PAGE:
"The evidence for shared values and beliefs which link Honduran and Lowland Maya sites includes a number of kinds of materials. Most abundant are decorated ceramics, initially polychrome, late fine paste. Rarer, but equally significant, are the spread of shell, jade, obsidian, and other fine stone used in restricted, often ritual, contexts. Ulua Polychrome ceramics, as has been noted, have a series of motifs closely related to contemporary Lowland Maya polychromes." (135)
"The ceramics do not appear to have been exhanged through the proposed coordinate network. Local development of analogous types resulted fromt he spread of shared values expressed in this medium. However, the coordinate network need not be considered simply a means of transmission of information: jade, shell, obsidian, and carved Ulua Marble vessels were istributed throughout this area, presumably by means of inter-elite exchange facilitated by this network." "Jade... is most likely from the Motagua Valley sources exploited by the Late Classic site of Guaytan. Obsidian from Classic Period contexts in the Ulua Valley is from the Ixtepeque souce on the El Salvador-Guatemala border" and "may have entered the north coastal network through the Motagua Valley."
"Evidence that echange of material goods through this coordinate network was not a one-way traffic is provided by the present at Altun Ha, San Jose, and Uaxactun of carved Ulua Marble vases, dated to the Terminal Classic." "Other materials goods foudn throughout this area which may have moved from the frontier to the Maya heartland include Spondylus (thorny oyster) from Pacific waters." (136)
"More important than the source of these patterns are their impolications for the adoption of comon idiological orientations and resulting behavior. The coordinate network was more than an exchange system which ensured the provision of elite sumptuary goods." "It was also the eans by which a common cosmology and ritual were spread among the elites of Lowland Maya and Honduran polities of the Late Classic. Common religion provided a basis for these eolites to recognize each other as part of a single identity group." (137)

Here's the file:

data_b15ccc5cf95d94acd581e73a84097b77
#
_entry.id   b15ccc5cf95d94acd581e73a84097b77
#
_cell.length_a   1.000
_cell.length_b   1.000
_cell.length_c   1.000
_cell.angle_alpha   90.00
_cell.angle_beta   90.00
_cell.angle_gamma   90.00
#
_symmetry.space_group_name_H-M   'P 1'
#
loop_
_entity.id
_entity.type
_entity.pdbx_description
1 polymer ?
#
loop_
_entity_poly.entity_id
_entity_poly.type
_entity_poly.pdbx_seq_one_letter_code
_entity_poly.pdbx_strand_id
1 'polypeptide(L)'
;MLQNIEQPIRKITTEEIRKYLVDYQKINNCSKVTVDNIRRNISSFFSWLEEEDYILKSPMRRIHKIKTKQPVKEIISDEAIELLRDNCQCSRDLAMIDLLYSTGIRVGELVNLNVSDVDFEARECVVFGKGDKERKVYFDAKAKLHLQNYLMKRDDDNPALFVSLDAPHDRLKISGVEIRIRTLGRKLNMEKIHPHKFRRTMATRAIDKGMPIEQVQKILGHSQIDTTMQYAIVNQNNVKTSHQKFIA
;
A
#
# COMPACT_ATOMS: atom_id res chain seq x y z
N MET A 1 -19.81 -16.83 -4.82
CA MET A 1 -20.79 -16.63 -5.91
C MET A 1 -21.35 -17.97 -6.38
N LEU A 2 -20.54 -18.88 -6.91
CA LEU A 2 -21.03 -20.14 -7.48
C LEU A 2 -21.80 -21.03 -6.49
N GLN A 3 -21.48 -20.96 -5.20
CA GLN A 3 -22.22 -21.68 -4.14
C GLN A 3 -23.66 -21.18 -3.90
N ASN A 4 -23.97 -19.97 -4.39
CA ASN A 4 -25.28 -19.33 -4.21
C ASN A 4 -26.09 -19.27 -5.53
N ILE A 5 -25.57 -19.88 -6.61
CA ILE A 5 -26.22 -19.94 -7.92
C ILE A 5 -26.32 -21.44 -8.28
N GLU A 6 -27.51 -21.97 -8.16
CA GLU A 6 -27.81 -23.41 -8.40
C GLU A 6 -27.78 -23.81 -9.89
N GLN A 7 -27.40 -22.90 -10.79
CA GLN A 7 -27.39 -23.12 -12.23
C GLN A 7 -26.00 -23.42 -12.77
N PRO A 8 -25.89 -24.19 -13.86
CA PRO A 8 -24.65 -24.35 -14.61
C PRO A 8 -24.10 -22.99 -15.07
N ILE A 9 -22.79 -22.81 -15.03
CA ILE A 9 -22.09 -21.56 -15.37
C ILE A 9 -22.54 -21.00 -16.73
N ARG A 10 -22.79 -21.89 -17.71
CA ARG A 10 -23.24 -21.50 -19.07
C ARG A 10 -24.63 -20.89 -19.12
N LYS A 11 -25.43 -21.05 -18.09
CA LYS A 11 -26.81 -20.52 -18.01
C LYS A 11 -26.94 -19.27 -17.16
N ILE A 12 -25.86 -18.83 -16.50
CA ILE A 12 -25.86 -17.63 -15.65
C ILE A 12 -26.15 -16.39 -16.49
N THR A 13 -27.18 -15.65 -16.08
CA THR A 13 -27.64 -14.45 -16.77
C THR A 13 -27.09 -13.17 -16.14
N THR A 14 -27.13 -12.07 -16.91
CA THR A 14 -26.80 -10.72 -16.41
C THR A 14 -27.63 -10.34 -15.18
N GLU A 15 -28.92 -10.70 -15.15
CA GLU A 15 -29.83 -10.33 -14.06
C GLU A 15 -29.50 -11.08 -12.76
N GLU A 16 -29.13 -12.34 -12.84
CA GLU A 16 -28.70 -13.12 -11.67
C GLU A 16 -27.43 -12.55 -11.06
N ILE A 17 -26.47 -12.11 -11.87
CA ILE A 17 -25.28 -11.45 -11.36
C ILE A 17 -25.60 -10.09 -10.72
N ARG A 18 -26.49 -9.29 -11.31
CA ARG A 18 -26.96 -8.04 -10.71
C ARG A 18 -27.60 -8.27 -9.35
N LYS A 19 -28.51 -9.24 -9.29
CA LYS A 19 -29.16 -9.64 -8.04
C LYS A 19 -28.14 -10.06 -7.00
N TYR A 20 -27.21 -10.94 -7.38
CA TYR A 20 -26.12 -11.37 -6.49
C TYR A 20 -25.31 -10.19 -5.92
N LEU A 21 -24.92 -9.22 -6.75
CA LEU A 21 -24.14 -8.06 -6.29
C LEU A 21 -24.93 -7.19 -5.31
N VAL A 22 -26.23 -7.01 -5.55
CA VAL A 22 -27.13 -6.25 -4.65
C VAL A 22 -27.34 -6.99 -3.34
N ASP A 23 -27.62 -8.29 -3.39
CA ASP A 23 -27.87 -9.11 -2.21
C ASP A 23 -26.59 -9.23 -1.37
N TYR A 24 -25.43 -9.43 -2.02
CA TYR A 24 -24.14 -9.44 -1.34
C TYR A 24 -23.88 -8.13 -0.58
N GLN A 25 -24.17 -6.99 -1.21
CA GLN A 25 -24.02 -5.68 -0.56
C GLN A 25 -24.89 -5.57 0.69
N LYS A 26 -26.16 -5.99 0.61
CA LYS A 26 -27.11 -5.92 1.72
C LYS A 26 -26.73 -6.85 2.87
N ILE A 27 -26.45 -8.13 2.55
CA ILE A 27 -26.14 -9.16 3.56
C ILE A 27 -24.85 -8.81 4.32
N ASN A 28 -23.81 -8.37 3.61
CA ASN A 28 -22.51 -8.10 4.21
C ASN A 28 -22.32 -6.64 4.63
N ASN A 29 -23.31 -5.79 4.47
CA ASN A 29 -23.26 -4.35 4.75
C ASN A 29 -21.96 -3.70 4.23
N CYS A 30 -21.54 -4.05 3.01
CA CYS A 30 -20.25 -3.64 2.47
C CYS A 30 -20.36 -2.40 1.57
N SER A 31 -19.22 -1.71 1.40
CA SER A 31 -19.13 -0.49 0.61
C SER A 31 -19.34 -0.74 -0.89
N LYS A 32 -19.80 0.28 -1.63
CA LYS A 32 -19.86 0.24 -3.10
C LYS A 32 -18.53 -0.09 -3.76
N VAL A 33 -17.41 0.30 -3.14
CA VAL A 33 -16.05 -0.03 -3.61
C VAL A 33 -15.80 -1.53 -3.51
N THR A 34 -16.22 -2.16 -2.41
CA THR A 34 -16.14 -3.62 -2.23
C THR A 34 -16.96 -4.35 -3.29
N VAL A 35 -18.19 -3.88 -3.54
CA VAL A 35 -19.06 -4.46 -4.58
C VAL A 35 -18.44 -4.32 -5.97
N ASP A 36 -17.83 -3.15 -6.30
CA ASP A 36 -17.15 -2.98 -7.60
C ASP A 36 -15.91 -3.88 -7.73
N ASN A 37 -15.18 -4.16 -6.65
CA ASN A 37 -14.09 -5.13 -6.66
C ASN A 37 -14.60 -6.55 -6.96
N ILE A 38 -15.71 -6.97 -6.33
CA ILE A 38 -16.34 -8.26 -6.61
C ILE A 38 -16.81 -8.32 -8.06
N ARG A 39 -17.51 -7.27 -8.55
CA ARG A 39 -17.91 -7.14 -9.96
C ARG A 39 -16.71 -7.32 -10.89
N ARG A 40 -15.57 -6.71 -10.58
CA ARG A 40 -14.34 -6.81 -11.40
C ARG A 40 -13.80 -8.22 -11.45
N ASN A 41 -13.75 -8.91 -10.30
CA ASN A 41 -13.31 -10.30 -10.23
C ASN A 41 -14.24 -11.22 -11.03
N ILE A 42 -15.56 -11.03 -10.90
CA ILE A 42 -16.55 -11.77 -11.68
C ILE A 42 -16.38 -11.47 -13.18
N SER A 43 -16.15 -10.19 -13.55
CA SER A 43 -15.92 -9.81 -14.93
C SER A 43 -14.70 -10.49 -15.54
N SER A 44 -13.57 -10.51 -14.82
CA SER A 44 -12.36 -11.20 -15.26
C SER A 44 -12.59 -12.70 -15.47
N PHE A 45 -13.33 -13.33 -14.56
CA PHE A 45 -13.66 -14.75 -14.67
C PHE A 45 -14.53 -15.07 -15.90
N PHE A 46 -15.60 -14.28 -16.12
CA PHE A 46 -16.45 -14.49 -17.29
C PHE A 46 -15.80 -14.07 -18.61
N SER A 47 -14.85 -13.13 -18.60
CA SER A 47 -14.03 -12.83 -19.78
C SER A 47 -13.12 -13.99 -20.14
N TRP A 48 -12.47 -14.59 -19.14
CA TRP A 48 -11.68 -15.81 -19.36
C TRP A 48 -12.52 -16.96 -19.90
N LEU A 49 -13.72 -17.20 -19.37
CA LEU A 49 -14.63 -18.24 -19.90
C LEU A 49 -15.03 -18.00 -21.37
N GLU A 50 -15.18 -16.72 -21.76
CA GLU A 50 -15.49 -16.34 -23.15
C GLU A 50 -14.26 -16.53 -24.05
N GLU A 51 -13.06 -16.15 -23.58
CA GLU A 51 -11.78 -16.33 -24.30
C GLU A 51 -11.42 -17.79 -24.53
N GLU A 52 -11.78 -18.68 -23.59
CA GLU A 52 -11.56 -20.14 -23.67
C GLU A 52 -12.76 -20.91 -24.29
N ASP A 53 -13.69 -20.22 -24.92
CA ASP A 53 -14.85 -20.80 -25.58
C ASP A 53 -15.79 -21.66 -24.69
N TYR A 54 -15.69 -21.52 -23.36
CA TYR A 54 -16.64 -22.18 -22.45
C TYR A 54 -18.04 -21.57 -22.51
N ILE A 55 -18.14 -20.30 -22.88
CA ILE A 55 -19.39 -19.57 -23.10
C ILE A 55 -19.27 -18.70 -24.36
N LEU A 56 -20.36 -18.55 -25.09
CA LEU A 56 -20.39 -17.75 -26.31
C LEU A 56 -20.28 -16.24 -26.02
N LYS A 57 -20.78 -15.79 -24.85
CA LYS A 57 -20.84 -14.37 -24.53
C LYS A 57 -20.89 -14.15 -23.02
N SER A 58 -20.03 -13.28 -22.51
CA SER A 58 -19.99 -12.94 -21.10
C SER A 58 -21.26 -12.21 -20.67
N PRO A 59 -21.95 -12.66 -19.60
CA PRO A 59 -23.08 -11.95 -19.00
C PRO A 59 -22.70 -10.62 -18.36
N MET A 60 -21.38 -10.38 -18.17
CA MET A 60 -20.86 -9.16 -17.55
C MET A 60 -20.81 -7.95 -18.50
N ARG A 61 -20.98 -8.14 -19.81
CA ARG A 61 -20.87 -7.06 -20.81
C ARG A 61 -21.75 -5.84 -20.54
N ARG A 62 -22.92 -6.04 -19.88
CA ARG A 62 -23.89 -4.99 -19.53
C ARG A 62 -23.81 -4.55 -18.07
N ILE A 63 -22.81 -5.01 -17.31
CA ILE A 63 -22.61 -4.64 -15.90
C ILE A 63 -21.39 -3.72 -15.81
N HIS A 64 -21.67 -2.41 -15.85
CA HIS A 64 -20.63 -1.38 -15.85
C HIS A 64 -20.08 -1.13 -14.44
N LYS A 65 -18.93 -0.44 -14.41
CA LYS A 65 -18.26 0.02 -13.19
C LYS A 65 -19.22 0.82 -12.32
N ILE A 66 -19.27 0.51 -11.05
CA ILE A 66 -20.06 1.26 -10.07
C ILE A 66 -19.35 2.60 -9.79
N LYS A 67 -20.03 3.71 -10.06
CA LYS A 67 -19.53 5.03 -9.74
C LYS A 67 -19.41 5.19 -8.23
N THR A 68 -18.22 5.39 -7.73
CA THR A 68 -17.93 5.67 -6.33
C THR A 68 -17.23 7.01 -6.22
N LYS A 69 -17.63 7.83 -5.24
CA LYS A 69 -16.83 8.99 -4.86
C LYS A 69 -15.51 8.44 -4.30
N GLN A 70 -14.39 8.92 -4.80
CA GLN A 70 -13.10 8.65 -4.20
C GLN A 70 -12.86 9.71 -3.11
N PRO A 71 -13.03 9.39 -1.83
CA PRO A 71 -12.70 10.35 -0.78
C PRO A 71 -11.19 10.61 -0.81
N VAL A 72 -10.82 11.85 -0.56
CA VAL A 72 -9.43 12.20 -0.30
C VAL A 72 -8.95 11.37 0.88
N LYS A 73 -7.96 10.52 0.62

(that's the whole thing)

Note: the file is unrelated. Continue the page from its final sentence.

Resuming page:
"The common goal of the coordinate network which linked Honduran and Lowland Maya elites appears to have been political. No evidence exists that large-scale movement of basic subsistence goods was part of this network." (138)
"The coordinate network did facilitate the movement of exotic goods used by the elite, such as jade and Pacific shell, and obsidian which moved through this system was apparently subject ot hierarchically controlled redistribution. Both the consumption of exotic goods by the elite and the redistribution of exotic goods to the population at large would reinforce the status of the elite. The definition of the elite as separate from the subordinate population may have ben the principal goal of the identity group represented by the coordinate network, and the common orientation may have been the shared need to continually reinforce elite tatus.
May Helms (1979, 1988:131-171) has suggested that the acquisition of esoteric knowledge was a major means for precolumbian elites to mark themselves as different andmore powerful than the population at large." "Evidenced in contrete form in material goods which came from outside the local sphere and reinforced in ritual practices wose definition originated elsewhere, influence the common population through the occasional distributation of those rare goods and the enactment of those rituals, the membership of the Honduran elite in a coordinate identity roup would have been a major source of reinforcement of their priviliged position."
"Individual households, recognizing common ground, formed the basis for the community At the same time, a small elite used a variety of means to reinforce their diffrence from the majority of the population and their commonality with the elites of other communities throughout Honduras and southern Mesoamerica." (139)